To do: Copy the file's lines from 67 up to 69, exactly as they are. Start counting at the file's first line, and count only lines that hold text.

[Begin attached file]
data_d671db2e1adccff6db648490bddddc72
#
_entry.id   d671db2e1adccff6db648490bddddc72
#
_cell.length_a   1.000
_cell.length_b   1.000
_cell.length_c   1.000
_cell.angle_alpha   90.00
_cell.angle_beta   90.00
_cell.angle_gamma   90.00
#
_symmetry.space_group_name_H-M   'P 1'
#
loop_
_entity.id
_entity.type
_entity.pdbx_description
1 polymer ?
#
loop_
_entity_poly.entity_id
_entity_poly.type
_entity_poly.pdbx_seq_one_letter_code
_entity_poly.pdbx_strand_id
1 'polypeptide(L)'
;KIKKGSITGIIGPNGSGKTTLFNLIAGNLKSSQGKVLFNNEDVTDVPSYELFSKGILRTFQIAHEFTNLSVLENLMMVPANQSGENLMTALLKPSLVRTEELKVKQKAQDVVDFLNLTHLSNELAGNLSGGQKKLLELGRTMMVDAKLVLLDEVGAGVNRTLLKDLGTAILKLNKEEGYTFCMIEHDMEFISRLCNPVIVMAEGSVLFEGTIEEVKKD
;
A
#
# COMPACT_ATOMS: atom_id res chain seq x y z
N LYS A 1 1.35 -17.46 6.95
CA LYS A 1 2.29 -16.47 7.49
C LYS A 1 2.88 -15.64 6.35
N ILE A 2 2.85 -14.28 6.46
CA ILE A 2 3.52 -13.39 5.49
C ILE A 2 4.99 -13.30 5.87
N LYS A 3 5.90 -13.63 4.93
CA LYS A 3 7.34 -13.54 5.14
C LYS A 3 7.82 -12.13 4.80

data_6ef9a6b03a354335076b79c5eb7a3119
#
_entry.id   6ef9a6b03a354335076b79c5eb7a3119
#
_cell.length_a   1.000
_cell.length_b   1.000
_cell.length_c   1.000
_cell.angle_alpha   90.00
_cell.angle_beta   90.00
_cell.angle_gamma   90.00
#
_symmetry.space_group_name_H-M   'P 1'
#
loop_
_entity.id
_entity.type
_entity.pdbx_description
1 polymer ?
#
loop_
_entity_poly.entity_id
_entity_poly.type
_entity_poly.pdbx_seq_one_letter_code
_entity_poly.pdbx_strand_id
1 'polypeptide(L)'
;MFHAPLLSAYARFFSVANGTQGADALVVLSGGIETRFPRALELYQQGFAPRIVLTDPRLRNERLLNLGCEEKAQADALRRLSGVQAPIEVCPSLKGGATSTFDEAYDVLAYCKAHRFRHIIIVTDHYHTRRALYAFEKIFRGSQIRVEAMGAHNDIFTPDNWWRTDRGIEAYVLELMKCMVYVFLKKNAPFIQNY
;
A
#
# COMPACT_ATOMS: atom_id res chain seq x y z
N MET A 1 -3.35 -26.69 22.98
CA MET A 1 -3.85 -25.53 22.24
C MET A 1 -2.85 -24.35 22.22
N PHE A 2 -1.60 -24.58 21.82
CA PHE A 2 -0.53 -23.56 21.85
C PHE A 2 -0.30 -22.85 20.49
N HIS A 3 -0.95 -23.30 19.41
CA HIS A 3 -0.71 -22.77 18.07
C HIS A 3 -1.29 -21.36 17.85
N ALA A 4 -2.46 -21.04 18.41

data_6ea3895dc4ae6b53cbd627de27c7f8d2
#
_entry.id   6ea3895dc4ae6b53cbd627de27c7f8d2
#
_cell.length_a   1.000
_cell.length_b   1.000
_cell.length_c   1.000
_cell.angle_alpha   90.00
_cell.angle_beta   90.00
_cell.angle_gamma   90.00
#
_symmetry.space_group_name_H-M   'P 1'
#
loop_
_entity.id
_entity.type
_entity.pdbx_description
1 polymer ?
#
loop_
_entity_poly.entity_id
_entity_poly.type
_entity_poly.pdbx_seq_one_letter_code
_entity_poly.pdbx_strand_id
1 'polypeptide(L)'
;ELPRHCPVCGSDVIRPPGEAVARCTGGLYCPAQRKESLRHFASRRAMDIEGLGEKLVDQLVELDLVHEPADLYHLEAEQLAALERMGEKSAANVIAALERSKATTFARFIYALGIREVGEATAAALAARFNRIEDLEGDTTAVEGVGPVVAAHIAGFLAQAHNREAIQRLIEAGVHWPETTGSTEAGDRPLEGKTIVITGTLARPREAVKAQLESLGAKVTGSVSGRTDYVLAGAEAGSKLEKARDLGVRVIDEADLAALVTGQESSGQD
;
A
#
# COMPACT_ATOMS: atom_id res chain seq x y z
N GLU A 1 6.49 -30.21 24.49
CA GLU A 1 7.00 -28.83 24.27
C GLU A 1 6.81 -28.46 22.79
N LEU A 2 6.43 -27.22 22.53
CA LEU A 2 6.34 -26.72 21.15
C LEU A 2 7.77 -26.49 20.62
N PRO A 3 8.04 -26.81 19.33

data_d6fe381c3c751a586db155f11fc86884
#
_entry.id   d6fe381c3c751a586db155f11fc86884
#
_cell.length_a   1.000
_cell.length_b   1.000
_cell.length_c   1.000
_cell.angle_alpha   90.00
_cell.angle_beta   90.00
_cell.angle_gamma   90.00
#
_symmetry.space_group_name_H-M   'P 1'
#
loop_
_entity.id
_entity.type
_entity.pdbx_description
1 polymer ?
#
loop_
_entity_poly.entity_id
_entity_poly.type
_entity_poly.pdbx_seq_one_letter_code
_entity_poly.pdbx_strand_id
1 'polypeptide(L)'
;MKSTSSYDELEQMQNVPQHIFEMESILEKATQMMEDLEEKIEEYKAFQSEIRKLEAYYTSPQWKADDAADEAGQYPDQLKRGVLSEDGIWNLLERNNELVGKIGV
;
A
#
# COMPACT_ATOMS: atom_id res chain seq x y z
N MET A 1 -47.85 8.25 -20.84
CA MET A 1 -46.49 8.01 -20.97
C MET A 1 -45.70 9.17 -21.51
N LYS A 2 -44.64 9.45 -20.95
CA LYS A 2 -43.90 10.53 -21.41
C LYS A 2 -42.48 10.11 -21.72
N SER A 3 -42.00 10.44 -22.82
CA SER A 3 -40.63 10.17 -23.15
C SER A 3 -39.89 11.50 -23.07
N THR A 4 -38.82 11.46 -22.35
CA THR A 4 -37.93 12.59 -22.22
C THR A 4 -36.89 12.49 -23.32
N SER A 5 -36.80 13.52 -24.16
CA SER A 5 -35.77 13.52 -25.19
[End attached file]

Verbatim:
A
#
# COMPACT_ATOMS: atom_id res chain seq x y z